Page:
It lives in the kitchen, where it has been standing for what seems like an eternity, this chair with arms, a decorated seat and six sinuously curved spindles in the backrest.
It certainly isn’t every day that I take a seat on such an elaborate pattern. Two lightly clad, nymph-like female forms amid festoons of acanthus leaf with a beautifully proportioned urn as the jewel in the crown. And, immediately below, a rather sad-looking male face. What is the reason for so crestfallen an expression? Might it have something to do with his flattened nose? Or does he simply feel he has far too heavy a burden to bear?
The seat is made of plywood: several layers of veneer laid this way and that, and then glued one on top of the other – hence plywood’s other name, “cross veneer”. The decorative design has been stamped in the seat from the underside.
An ordinary chair with a motif that is frequently encountered – and yet a chair that is also altogether rather pleasant to behold. A cushion might have been a good idea, as the seat is rather less than comfortable, but then, of course, the two nymphs would be hidden and the chair would be sadly bereft of its unique appearance.
Maybe the wiser course of action is simply not to sit here drinking tea for hours on end.
The chair was made some time around 1900. It has turned legs and a H-stretcher and is finished in a brown stain. The wood may well be birch, a fairly common choice for chairs of this kind, so it’s a safe guess that the seat is made of birch plywood.
Plywood has been in use since the 1700s although some experts believe the technique is even older.
The dining chairs with plywood at Osterley Park, England, were designed by the renowned English architect Robert Adam and are said to date from around 1773.
Plywood is also often associated with the world famous furniture designer and chairmaker Michael Thonet, who used it for his iconic bentwood café chairs that he first came into production in the mid-1800s.
Seats of veneer, or rather, plywood, embellished with some kind of decorative element that was either perforated or with imprinted patterns, were imported from Estonia, Russia and elsewhere. I’ve recently come across the epithet ‘Russian seat’, although this particular seat may just as well have originated in Estonia. Much depends on when the chair was made. Estonia was an independent nation between 1918 and 1940. The Luterma factory was founded there in 1883, and in 1908 Luterma established a sister company (Venesta) in London.
Stick-back chairs like these with their Art Nouveau curves, shell patterns and nymphs were frequently the result of collaborations between chairmakers in Sweden and abroad. The chair itself could easily be Swedish, with a seat imported from Estonia.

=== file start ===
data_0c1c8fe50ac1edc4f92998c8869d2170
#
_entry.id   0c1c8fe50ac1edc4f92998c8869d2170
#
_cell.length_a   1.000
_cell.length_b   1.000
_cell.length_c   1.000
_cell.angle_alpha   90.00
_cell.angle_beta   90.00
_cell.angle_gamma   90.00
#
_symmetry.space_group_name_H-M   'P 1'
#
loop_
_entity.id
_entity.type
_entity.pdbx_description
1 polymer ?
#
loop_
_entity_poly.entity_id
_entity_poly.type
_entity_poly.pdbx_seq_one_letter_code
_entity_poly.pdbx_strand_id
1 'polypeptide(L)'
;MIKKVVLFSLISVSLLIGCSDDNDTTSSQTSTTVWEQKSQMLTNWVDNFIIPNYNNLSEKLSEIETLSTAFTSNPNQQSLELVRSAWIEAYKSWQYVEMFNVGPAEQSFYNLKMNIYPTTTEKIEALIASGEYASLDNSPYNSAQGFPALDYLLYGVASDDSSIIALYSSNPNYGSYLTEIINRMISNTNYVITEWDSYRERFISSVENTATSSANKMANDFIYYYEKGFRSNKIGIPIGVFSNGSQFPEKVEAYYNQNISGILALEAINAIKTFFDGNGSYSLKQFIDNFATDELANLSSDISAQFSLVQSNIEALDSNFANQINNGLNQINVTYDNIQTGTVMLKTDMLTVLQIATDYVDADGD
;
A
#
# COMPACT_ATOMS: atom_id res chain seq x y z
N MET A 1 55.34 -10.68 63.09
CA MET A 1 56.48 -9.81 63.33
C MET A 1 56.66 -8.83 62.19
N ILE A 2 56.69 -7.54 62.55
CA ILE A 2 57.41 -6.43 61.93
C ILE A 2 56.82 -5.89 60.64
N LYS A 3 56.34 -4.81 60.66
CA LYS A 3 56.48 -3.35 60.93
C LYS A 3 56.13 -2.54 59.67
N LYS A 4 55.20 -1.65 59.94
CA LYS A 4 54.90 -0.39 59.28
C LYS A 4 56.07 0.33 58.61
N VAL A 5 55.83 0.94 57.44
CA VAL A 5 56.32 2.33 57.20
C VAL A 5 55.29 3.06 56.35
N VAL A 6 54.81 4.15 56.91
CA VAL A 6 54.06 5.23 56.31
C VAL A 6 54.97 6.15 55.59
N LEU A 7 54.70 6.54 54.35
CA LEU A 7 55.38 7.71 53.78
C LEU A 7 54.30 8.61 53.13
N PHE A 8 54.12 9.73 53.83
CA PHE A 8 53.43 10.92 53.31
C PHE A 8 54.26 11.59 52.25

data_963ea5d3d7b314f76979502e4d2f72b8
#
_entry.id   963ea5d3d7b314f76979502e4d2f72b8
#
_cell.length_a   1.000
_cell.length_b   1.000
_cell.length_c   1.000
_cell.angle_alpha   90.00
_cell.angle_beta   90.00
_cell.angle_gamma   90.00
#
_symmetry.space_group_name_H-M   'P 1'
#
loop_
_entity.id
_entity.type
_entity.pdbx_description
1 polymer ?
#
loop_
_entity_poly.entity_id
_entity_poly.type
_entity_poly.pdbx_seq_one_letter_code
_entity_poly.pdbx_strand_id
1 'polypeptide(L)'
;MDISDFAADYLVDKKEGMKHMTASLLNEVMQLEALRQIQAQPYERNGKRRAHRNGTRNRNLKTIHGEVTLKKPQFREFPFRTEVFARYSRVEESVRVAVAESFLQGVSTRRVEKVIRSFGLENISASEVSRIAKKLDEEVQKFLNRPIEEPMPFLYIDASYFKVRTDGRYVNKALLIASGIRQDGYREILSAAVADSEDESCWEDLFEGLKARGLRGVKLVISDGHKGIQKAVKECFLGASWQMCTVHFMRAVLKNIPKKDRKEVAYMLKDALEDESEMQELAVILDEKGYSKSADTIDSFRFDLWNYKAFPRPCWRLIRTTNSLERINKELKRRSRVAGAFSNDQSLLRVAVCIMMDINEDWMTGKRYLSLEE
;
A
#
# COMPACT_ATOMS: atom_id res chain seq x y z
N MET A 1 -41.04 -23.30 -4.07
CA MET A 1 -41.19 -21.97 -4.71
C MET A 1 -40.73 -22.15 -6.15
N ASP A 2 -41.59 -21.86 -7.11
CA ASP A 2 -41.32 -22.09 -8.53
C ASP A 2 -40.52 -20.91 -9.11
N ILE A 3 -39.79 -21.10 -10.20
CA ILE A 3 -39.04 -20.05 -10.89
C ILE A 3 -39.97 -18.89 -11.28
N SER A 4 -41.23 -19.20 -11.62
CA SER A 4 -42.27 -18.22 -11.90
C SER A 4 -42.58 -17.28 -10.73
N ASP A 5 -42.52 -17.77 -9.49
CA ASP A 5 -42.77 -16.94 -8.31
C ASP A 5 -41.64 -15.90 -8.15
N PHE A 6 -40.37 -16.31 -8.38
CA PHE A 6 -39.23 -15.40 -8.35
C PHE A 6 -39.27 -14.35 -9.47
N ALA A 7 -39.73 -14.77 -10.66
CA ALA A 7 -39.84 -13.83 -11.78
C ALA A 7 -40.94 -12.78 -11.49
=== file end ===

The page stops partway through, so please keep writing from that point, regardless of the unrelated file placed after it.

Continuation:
Sometimes you can be fortunate enough to find a factory mark on the underside of the plywood seat that says ‘Luterma Made in Estonia’. Occasionally a double-headed eagle is stamped in black above the Luterma mark, showing that the seat was made at a time when Estonia was part of the Russian Empire.
In its heyday the Luterma factory was a leading name in the manufacture of plywood and furniture with a range that extended to hat boxes, suitcases, handbags, boxes, shoulder bags and so on – all in plywood.
This delightful “kitchen chair” has no factory stamp on the underside, but the decorative pattern is typical of Luterma chairs, so I think we can claim with confidence that this unmarked example did, indeed, originally come from Estonia.
As an aside, it is perhaps worth mentioning that the lounger that Marcel Breuer designed in 1936, his so called Short Chair, used plywood from Luterma.
The Luterma factory derives its name from that of the company’s founder, A.M. Luther.
The name Venesta derives from the word ‘veneer’ and ‘esta’, which stands for Estonia.
Veneer is a thin layer of hardwood that is typically glued onto some kind of core material made of various types of less prized wood.
Veneers have been used since the days of Classical Antiquity.
Plywood is made up of multiple layers (or ‘plies’) of wood veneer that are glued together so that adjacent layers are cross-grained to produce a strong, durable panel.
Gun Bjerkander Handberg
Notes from the editor:
Summer time is still very much with us in Sweden, with long hot days of sunshine… possibly a good opportunity to sit in the shade and enjoy a charming book perhaps?
The Please Be Seated – Historic Chairs and the Tales They Tell book series is available online at Waterstones and all good book outlets and is filled to the brim with interesting chairs and historic tales.
5 thoughts on “The Nymphs’ chair”
Is there an email address to contact the author please?
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Juliet Rees Nilsson
Thank you for providing your email address. I have emailed you directly yesterday so please can you forward my email onto the author and let me know when you have forwarded It? I actually sent you 2 emails as I could not attach all the photos to one email. Thank you
Thank you for your emails and I have forward them to Gun Bjerkander Handberg and will return to you shortly on email.